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Luthier Marcello Quinteros (Buenos Aires)?

Hello:


I'm new/old here...figured out my previous username was registered with an email address I no longer have...so a new similar username evolved.

I was watching on Reverb Paul McEvoy's repaired round bouche DiMauro that recently sold and realized my unintentional obsession with archtops & f-holes drew me to the DiMauro Chorus Deluxe style.

Hey, that solves the oval vs D dilemma, but they are not common and rarely economical.

I saw a seller with low sales numbers in San Isidro Argentina selling a couple of Marcelo Quinteros manouche guitars.

The luthier makes a lot of South American instruments, classical guitars and manouche guitars in oval, D, & f-hole styles. He had one described as 'gitanita' which I assume is smaller than short scale. His manouche guitars this year have s/n's in the 350 range. But this could include all of his builds, some of which have been customs.

There are a lot of unknowns and potentially risks with such a purchase, but I'm just looking & reading. The pricing with delivery is reasonable (appears to be about USD1500 with 'basic' woods, delivered to USA). This has crept up over a few or more years from about $1000.

But, at least to me, the luthier is seemingly unknown in N. America. The videos I find of his f-hole style manouche builds are few and far between. They appear 'competent' but cautious, and not particularly demonstrative of a wide range of technique, style or chops. I am not personally better, but naturally, wish for more 'impressive' demonstration.

So I'm just curious if anyone has any knowledge of the luthier Marcelo Quinteros. Some of his guitars bear a MQ mark.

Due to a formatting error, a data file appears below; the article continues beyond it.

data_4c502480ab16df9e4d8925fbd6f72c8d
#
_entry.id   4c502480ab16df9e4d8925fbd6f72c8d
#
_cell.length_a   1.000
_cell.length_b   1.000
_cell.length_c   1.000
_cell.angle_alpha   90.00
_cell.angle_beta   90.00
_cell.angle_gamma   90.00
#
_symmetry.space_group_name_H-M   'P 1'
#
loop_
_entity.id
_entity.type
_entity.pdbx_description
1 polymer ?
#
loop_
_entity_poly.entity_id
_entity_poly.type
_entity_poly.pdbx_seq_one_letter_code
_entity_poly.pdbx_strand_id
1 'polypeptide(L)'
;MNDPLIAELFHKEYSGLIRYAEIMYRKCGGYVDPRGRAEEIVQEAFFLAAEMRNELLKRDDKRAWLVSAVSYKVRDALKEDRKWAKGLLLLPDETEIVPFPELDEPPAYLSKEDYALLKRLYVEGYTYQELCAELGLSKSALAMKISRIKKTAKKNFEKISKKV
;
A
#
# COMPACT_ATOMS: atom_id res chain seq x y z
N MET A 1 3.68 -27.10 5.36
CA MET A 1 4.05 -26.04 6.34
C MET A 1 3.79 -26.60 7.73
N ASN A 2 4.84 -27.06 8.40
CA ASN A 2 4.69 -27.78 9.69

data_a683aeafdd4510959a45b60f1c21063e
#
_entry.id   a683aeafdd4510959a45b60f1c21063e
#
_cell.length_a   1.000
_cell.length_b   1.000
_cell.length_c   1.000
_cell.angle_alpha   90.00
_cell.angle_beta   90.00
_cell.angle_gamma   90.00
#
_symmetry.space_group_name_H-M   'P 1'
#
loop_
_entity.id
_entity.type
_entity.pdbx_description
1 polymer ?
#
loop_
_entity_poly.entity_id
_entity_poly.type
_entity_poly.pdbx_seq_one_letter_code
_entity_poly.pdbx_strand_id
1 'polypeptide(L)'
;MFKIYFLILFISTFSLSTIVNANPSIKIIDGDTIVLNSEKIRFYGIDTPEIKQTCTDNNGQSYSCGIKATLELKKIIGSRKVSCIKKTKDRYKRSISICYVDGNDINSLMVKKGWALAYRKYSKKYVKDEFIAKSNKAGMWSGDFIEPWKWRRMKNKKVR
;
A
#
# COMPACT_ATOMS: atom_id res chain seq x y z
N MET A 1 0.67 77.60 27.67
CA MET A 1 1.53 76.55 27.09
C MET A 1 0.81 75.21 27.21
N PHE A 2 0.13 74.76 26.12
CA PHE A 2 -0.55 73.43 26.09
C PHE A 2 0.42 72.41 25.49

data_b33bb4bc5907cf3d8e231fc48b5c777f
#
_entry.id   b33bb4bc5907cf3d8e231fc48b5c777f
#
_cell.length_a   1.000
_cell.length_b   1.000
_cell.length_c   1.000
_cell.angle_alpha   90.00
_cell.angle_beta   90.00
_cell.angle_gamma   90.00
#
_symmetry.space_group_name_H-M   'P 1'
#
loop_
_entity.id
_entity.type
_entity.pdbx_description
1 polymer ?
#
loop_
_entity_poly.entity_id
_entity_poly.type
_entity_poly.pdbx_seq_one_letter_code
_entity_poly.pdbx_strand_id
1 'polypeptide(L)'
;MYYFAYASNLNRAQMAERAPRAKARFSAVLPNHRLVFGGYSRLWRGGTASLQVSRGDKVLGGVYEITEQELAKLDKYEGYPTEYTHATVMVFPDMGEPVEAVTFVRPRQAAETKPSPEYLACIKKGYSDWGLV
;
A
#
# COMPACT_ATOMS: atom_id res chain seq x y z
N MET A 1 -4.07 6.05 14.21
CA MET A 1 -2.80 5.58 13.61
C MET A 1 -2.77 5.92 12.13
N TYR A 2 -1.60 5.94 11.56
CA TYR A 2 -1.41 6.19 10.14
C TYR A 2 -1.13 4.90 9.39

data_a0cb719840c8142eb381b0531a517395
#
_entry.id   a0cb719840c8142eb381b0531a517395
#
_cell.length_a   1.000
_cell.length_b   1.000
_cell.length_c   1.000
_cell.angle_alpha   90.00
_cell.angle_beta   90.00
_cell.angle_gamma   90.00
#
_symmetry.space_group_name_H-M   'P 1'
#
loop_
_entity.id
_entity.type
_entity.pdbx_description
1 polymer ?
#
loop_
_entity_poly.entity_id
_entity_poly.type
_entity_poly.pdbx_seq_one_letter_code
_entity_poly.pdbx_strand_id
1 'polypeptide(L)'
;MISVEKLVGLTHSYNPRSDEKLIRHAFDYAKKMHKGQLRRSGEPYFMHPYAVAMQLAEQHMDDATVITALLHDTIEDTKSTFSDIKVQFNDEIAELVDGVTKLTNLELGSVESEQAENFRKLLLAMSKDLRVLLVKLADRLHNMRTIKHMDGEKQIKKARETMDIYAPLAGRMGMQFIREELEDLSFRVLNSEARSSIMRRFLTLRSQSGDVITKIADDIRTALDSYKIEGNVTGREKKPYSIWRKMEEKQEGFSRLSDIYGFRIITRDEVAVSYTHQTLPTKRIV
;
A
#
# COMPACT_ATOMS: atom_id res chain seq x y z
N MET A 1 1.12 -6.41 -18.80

I think I am quite unlikely to ever apply my interest in luthiery toward a BYO instrument. In other words, having an instrument built by someone else may be the only way I acquire one. That is what got me browsing the web out of curiosity again. I am nearing retirement & have a history of recurring trigger finger (tenosynovitis) on more fingers than not (several) due to work & work habits. I should spend my time playing carefully a properly made instrument instead of imagining myself undertaking a hand-intensive building hobby as an obstacle to the playing side. (Reality check, considering how many things I start & never finish).

Thanks for reading this far. I realize I could have simply asked if anyone knows of this luthier, but sharing what the heck I'm thinking might be useful to anyone contemplating that question less politely ;@).

Thank you


Murray Leshner

Holland, MI

strombolimusikBucoBillDaCostaWilliams
«13456

Comments

  • luckylucky New
    Posts: 43

    I don’t know this luthier but I can recommend the JWC Sweet Chorus which sounds like it will suit your needs, a bit more expensive but not a lot more, worth it if you can stretch to it. I’ve played a few and all have been excellent.

    strombolimusikbillyshakes
  • murrayatuptowngallermurrayatuptowngaller Holland, MINew wooden guitars
    Posts: 63

    Thank you, Lucky.

    Nice guitar & website by JWC.


    Murray

  • edited December 2023 Posts: 50